Why do we so often find ourselves stuck when writing or generating ideas...and how might we get unstuck and move forward?
In 1997 poet and educator Betty Sue Flowers wrote a short, compelling essay titled Madman, Architect, Carpenter, Judge: Roles and the Writing Process. Flowers, an emeritus professor of English at the University of Texas and the former director of the LBJ Presidential Library, was seeking to help writers get unstuck, but I find her framework applicable to any context where we're trying to tap into our creative powers and make something out of nothing (or just make something better.) Flowers believes the creative process bogs down when two of our primary personas clash:
What happens when you get stuck is that two competing energies are locked horn to horn, pushing against each other. One is the energy of what I'll call your 'madman.' He is full of ideas, writes crazily and perhaps rather sloppily, gets carried away by enthusiasm or anger, and if really let loose, could turn out ten pages an hour.
The second is a kind of critical energy--what I'll call the 'judge.' He's been educated and knows a sentence fragment when he sees one. He peers over your shoulder and says, 'That's trash!' with such authority that the madman loses his crazy confidence and shrivels up.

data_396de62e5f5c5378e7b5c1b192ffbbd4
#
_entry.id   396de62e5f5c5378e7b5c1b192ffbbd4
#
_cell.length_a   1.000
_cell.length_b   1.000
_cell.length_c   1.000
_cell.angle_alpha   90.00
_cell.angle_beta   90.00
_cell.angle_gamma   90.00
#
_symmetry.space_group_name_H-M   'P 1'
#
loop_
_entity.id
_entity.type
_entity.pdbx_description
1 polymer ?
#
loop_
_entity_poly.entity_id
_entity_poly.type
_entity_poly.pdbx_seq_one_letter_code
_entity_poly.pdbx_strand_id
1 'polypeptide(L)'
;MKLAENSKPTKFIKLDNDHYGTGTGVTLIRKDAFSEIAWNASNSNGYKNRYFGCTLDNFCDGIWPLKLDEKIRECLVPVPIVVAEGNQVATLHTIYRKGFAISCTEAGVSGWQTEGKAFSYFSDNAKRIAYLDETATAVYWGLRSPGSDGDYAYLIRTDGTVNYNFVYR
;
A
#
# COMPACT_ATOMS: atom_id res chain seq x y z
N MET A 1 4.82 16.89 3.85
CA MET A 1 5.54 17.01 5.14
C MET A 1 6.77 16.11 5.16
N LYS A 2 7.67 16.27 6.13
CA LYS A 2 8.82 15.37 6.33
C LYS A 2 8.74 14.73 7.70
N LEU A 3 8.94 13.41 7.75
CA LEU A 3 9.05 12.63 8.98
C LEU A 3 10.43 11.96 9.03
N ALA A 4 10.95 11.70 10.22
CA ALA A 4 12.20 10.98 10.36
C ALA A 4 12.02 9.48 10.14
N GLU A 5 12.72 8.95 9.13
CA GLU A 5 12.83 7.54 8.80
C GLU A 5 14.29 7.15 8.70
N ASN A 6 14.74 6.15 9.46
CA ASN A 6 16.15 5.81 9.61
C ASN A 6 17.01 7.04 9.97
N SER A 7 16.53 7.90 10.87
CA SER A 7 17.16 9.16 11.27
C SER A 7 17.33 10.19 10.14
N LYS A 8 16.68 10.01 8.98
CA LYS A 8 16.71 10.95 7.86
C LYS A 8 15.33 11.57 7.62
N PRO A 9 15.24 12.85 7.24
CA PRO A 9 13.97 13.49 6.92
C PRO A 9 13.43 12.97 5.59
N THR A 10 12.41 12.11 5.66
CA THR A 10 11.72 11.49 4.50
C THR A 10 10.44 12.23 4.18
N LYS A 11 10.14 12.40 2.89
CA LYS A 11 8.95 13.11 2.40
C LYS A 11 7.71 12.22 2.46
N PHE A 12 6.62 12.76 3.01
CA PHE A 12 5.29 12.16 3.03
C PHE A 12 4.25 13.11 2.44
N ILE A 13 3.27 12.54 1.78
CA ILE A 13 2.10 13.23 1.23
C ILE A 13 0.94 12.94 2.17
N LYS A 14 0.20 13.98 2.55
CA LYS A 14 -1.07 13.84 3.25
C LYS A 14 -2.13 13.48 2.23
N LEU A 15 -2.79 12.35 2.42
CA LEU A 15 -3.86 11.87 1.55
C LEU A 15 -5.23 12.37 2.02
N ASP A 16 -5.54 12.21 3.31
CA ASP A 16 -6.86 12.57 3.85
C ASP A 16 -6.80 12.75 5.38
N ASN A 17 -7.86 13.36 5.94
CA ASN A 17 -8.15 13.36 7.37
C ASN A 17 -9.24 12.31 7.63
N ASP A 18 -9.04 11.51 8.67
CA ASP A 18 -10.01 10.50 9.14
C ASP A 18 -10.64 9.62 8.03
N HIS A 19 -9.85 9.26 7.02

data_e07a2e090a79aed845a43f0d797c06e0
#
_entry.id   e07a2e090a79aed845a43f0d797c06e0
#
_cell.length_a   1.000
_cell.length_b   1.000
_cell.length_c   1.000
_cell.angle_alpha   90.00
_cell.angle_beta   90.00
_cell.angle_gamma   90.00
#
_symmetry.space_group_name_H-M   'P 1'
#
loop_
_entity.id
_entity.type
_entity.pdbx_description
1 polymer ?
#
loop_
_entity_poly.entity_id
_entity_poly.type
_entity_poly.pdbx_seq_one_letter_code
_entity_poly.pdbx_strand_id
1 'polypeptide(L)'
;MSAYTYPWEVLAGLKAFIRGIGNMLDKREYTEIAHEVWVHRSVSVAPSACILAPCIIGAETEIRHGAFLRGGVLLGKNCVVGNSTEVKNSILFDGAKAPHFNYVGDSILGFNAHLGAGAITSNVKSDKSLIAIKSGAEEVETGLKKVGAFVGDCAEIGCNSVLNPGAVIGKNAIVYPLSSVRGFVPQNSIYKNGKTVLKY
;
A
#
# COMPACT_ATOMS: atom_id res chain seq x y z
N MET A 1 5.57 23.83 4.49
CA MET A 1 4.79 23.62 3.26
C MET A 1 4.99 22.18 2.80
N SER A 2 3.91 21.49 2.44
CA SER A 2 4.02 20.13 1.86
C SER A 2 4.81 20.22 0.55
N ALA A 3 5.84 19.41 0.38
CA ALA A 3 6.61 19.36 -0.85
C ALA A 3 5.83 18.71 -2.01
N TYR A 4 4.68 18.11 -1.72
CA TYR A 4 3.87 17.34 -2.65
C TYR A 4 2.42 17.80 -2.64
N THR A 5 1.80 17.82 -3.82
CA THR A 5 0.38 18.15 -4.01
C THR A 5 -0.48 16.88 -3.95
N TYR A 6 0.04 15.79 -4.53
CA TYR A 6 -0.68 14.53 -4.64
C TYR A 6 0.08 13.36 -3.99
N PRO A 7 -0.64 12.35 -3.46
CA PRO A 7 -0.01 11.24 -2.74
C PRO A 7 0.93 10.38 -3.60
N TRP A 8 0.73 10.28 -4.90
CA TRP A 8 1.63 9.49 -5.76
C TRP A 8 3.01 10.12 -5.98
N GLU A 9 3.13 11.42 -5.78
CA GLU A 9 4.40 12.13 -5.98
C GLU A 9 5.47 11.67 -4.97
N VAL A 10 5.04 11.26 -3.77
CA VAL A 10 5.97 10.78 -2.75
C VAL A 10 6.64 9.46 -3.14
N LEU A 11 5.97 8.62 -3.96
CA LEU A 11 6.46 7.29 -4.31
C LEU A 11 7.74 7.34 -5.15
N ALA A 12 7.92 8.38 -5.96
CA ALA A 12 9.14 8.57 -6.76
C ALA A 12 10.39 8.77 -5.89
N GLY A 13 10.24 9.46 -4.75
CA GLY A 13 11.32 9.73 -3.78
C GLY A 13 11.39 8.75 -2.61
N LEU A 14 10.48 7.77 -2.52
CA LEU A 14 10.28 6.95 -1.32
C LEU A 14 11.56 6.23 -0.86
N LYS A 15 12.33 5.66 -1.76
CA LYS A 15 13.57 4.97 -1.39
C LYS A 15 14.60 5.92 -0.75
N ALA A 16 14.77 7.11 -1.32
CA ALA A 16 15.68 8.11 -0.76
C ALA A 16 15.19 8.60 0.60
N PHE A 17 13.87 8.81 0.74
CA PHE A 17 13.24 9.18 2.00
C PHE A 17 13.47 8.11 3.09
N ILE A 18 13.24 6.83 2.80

Flowers' solution is to introduce two intermediate personas who hold the judge at bay while refining the madman's raw output, first the 'architect' and then the 'carpenter':
[T]he trick to not getting stuck involves separating the energies. If you let the judge with his intimidating carping come too close to the madman and his playful, creative energies, the ideas which form the basis for your writing will never have a chance to surface. But you can't simply throw out the judge. The subjective personal outpourings of your madman must be balanced by the objective, impersonal vision of the educated critic within you...